Resizing a LUKS / DM-Crypt / cryptsetup filesystem

April 28, 2007 at 06:26 PM | categories: linux, uncategorized | View Comments

I run Gentoo linux on my laptop. I love it because it's based on a constantly updated rolling release which means I get all the latest software when I want it. One of the side benefits of running Gentoo is that I get to do all of the cool linuxy stuff before the other distros get it: Like encrypting my entire root filesystem.

I used to be running Edgy Eft on my laptop before deciding to go back to Gentoo. So I only installed Gentoo on a 20GB partition and left Edgy in a 60GB partitition. I find myself using Gentoo 100% of the time and have all but abandoned Edgy on the laptop (I have nothing against Ubuntu by the way, it's great, and I maintain several other Ubuntu machines).

So, now that I have a few hours spare time today, it was time to get rid of Edgy and resize the Gentoo filesystem to use the entire hard drive. This is usually done with a fine tool like Gparted, but since this is an encrypted filesystem it's not quite that easy.

First things first, backup the partition to another machine:

Run netcat on another machine where you want to store your backup:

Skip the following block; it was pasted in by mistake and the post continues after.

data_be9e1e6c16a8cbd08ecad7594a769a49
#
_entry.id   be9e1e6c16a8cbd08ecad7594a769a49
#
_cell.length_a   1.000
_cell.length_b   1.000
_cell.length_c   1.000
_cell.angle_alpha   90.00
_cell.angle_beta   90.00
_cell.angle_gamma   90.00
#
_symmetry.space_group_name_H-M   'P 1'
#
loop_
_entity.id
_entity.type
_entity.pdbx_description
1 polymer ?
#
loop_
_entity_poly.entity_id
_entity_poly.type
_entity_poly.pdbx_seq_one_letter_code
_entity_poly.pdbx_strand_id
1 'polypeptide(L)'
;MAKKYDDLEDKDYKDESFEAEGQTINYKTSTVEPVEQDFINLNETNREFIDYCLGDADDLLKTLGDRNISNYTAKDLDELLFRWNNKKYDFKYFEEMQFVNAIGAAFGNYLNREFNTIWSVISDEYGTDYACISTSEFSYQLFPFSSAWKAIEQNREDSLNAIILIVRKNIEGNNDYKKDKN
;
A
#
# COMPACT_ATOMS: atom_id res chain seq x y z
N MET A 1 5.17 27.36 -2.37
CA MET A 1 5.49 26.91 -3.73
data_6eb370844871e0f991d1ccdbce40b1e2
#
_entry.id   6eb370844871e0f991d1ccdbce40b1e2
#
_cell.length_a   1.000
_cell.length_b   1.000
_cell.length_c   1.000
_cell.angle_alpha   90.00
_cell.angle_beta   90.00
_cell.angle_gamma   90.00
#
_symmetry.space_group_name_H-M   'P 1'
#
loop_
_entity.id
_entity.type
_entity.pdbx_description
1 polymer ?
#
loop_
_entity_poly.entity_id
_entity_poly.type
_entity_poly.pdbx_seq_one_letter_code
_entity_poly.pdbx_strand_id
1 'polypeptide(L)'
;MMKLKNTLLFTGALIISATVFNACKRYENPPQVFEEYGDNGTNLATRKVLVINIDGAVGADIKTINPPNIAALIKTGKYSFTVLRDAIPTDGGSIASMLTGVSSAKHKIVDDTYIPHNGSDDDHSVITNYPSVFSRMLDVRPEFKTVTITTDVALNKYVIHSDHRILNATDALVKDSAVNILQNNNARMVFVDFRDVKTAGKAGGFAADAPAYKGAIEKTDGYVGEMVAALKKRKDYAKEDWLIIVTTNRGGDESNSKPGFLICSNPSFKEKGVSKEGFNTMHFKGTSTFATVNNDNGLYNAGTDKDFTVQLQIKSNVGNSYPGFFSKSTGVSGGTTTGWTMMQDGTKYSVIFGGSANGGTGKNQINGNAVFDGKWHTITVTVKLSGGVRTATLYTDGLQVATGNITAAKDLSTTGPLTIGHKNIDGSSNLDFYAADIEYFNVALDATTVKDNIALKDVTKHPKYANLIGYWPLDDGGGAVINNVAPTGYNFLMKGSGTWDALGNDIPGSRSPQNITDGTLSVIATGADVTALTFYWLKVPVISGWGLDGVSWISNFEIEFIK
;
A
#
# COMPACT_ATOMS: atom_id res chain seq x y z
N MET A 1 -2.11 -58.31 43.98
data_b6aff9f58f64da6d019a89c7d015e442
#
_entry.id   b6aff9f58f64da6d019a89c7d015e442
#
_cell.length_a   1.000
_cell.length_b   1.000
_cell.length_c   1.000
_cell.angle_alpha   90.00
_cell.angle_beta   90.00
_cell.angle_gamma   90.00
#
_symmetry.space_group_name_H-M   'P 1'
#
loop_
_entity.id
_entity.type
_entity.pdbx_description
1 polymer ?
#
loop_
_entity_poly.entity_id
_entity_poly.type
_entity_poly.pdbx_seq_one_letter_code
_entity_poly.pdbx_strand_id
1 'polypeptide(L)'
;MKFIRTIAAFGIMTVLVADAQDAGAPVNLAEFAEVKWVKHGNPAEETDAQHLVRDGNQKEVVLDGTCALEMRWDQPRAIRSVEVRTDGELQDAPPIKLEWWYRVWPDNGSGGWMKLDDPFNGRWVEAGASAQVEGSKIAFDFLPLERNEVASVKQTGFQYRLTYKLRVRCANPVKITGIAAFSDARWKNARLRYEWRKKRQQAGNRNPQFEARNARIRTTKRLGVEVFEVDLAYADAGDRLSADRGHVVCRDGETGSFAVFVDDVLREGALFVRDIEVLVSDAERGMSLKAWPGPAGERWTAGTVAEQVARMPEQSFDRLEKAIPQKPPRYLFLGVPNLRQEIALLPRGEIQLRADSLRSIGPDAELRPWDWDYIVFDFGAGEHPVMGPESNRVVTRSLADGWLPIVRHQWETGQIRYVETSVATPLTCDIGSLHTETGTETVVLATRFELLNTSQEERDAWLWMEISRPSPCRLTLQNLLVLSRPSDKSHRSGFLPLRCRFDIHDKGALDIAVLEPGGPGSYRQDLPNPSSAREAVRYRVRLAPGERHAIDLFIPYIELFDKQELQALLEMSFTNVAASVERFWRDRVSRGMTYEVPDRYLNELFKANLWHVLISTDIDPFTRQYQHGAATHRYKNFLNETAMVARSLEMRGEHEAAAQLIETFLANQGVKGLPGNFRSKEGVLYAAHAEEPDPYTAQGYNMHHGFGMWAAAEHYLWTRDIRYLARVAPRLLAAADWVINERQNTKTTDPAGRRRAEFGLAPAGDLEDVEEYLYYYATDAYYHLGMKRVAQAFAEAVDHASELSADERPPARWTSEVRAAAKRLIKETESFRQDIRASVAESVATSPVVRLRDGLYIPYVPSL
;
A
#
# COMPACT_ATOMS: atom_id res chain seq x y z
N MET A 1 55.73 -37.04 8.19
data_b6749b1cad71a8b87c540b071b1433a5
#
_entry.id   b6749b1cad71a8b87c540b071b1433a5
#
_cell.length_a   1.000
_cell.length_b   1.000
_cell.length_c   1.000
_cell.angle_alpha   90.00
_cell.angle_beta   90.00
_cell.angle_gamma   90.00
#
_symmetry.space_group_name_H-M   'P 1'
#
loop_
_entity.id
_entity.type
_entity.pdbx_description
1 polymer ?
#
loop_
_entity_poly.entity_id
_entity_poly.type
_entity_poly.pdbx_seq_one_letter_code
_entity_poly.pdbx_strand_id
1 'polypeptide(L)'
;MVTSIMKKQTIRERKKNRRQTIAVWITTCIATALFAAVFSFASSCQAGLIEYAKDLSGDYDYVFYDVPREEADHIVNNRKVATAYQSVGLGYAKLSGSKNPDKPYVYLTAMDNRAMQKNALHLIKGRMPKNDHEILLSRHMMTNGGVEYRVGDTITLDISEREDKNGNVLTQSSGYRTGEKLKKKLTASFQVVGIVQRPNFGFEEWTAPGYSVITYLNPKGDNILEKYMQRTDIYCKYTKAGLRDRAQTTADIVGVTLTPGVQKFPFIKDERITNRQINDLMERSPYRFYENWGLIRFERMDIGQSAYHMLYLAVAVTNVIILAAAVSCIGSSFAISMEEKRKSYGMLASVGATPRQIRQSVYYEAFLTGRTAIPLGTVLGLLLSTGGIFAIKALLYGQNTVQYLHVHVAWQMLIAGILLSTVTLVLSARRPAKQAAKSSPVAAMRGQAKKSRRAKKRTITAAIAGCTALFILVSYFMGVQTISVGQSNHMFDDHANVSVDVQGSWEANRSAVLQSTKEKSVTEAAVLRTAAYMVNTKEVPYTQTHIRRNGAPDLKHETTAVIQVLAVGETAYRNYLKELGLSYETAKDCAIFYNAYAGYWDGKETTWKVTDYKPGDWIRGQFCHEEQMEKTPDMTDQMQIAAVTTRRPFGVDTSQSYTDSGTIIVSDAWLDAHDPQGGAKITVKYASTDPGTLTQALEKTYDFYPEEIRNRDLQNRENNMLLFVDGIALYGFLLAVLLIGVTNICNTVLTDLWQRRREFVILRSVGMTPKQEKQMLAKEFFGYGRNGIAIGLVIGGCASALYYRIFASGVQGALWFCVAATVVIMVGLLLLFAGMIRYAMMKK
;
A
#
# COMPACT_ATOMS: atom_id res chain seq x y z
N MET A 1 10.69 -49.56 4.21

nc -l -p 80000 > /path/to/backups/your_image_name.img

Now on the machine you want to backup (substitute sda1 with your partition name):

dd if=/dev/sda1 | nc hostname_of_2nd_machine 80000

This will transfer an image of the partition to the second machine at an incredibly fast speed (I love netcat!)

Resize the partition:

Boot up on your Gentoo Live CD.

Run fdisk (or your favorite clone), and jot down the start and end block of the partition you want to keep. In my case it was the first partition and it was on block 1.

Now delete all of the partitions you want to delete as well as the encrypted partition. "WTF?" I hear you say? Yes, that's right, DELETE the encrypted partition. This doesn't actually delete any data mind you, and as long as you correctly remembered the start and end block of the partition you are perfectly safe in doing this.

Now create a NEW partition with the same start block as you originally had. Make the end block anything larger than the original end block. Save your changes.

What we've done at this point is resized the partition which is only part of what we need. We now need to resize the filesystem contained inside the partition.

Now decrypt/map your encrypted partiton however you do it. In my case I do the following:

gpg --decrypt key.gpg 2>/dev/null | cryptsetup luksOpen /dev/sda1 root

Run fsck on it:

fsck -f /dev/mapper/root

And resize it with an appropriate tool (like ext2resize for ext3)

resize2fs /dev/mapper/root

resize2fs will resize the filesystem to the size of the containing partition.

And you're done. Reboot your machine and you'll have more hard drive space available.

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